As the Covid-19 pandemic begins to impact our lives in deeper ways, seemingly in a daily basis, we are all faced with more uncertainty than ever before. There is far more uncertainty today about some of our lives basic needs than there was only a few short weeks ago. How long will this pandemic last? Do we know anyone who has contracted it? Will we or our loved ones contract it? Will a vaccine be developed in time? Will there be any food or other essential supply shortages? When will it be safe to gather again as a church family? Will I still have a job when this is all over? And a whole host of other what ifs.
These uncertainties can be very difficult to deal with, especially on top of all the other usual stresses we might be dealing with at this time. Fortunately, there are a wide variety of scriptures that offer hope in times of uncertainty, particularly Jeremiah 29:11, “For I know the plans I have for you, declares the LORD, plans for welfare and not for evil, to give you a future and a hope.” Or Philippians 4: 6-7, “Do not be anxious about anything, but in every situation, by prayer and petition, with thanksgiving, present your requests to God. And the peace of God, which transcends all understanding, will guard your hearts and your minds in Christ Jesus.” And, of course, there is all of Psalm 91. But, there is another verse that deals with uncertainty that I’d like to focus on today.
In Luke 9, starting at verse 51, Jesus and his disciples are travelling through Samaria on their way from Galilee to Jerusalem. Samaria was a place where Jews were not always welcome. There was a lot of historical ill-will between Jews and Samaritans, and although Jesus was welcomed in some places because of His growing reputation, there were many more towns and villages where He was definitely not welcome.
In verses 57- 58 it says, “As they were walking along the road, a man said to him, “I will follow you wherever you go.” Jesus replied, “Foxes have dens and birds have nests, but the Son of Man has no place to lay his head.” Doesn’t that strike you as a rather curious response to someone who had just said they would follow you anywhere? No doubt the man pledged his willingness to follow Jesus in all sincerity. He had likely heard Him preach and seen Him perform amazing signs and wonders during His journey through Samaria. But, what the man probably didn’t know was that at moment Jesus was basically homeless. He had no permanent home, and no visible means of income. He was even turned away from a Samaritan town when he tried to arrange lodging for the night, which of course, didn’t sit well with the disciples, James and John, who wanted to bring down divine fire to wipe the town off the face of the map. But, Jesus hadn’t come to judge the world. He had come to save it, so He simply moved on without any definite place to stay for the night.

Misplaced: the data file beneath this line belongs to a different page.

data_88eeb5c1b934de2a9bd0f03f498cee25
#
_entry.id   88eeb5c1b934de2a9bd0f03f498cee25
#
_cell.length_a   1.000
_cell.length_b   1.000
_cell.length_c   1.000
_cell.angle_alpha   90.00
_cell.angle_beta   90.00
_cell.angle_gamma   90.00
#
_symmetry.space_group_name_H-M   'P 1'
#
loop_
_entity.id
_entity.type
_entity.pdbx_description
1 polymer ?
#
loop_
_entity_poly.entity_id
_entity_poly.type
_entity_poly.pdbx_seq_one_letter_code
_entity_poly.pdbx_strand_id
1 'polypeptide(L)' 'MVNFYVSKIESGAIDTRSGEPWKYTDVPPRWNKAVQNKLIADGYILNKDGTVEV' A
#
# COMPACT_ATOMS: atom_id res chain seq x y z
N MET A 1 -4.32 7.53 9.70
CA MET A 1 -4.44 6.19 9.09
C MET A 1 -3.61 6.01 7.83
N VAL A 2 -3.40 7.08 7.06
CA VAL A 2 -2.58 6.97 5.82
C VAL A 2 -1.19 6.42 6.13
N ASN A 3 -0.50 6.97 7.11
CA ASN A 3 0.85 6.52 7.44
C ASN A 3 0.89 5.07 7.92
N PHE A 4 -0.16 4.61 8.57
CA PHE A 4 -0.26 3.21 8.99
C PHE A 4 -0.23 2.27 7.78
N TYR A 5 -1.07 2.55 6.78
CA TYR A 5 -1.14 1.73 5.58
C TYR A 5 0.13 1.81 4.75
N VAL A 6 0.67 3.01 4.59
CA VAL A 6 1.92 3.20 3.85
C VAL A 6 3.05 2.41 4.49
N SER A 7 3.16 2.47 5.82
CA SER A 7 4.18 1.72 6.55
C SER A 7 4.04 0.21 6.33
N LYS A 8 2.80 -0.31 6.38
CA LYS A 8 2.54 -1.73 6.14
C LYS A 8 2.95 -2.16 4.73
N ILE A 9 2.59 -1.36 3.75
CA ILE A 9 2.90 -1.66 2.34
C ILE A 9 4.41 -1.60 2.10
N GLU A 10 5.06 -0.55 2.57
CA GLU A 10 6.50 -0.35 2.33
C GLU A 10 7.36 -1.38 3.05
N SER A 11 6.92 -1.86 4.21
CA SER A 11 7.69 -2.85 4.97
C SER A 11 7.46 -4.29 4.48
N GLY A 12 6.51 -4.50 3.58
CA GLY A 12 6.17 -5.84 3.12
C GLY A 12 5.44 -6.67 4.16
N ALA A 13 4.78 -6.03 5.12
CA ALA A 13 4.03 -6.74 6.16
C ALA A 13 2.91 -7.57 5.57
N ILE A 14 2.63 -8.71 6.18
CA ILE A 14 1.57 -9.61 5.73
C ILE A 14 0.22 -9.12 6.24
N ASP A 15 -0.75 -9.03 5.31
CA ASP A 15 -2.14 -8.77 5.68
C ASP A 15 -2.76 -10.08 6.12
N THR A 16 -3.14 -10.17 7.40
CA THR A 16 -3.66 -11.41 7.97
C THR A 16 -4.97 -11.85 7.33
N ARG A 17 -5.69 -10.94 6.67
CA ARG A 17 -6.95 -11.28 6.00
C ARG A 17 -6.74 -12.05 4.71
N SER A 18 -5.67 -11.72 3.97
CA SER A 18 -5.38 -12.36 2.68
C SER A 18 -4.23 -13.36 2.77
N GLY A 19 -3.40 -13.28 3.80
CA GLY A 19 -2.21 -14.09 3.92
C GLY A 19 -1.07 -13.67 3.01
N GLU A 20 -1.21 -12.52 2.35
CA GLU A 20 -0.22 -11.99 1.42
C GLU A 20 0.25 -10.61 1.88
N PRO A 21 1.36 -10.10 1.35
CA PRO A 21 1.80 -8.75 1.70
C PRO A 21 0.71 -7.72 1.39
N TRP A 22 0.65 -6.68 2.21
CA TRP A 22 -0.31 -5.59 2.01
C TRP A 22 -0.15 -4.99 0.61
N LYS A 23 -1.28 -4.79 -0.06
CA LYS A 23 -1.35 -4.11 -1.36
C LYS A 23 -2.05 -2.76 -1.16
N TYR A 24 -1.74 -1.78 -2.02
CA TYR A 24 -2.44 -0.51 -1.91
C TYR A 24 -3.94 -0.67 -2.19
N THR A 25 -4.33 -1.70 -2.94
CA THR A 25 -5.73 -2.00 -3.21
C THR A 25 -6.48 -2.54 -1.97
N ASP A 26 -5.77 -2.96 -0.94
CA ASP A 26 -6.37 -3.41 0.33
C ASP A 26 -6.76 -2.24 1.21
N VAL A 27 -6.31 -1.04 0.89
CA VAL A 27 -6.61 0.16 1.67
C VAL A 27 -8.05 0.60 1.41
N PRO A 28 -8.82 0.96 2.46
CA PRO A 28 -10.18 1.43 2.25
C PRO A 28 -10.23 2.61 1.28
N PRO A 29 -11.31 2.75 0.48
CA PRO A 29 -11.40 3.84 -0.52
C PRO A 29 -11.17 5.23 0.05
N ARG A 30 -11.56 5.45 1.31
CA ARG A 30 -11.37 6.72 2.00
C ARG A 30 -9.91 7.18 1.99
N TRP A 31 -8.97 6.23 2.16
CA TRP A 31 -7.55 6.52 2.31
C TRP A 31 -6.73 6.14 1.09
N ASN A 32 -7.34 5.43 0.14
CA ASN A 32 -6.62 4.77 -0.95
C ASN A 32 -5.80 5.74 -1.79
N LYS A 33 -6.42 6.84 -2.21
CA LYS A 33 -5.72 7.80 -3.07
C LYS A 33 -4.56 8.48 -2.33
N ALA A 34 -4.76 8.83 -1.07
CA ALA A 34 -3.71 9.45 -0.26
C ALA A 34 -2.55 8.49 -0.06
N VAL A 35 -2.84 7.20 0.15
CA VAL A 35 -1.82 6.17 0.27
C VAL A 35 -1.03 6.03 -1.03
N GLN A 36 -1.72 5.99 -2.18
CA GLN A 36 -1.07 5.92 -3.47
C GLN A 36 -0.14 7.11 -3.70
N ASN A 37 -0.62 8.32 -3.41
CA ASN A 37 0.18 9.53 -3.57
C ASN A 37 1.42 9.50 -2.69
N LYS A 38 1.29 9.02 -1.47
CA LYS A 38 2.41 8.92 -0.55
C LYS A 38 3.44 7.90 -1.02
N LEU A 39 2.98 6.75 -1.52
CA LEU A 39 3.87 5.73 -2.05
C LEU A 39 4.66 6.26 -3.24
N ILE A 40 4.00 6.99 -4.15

By replying to the man that, “Foxes have holes, and the birds of the air have nests, but the Son of Man has nowhere to lay his head”, Jesus was making an important point. He was asking if you could handle uncertainty. Can you handle not knowing how God is going to provide for your most urgent needs, and just trust Him to do so? It is a question that Jesus wanted his disciples, and us, to wrestle with. He knew that there are going to be times when we don’t know where our provision is going to come from. Circumstances will look precarious. Plans are going to fall through. People are going to disappoint us.
If these things happened to Jesus, we should not be surprised when they happen to us, too, and we are not to become angry or anxious when they do. Jesus doesn’t want us to be governed by fear at such times. He wants us to be governed by our faith in God, because any uncertainty surrounding our lives, especially now, is only an apparent uncertainty. We can be sure that our future, our provision and our ultimate triumph are all certain to God. He has all the knowledge, power, and desire to turn every circumstance for the good of those who love Him and are called by Him for His purposes (Romans 8:28).
These uncertain seasons can be some of the most powerful God-moments we will ever experience. They often can be times when God demonstrates His mercy and goodness towards us in amazing and unexpected ways. God can use these times to work in the lives of those who don’t know Him, and bring nonbelievers to Himself. If the church works together under His divine guidance, this can be a time of real spiritual growth for the Kingdom, for our parish and for us as individual Children of God.
I’d like to close by remembering God’s promises to us from Isaiah 41:10. “I am with you. I am your God. I will strengthen you; I will help you; I will hold on to you with my righteous right hand.”
Father God, as we traverse this new reality of Covid-19 and all its implications for our lives, we pray that we might be guided by your Holy Spirit to hold on to the certainty that you are in control, that you love your children and will work for the good of those that love you. Help us to not fear what may come but be steadfast in our faith that you will hold us up by your mighty right hand. In the Name of our Lord and Saviour, Jesus Christ. Amen
Incumbent at St Aidan's Anglican Church,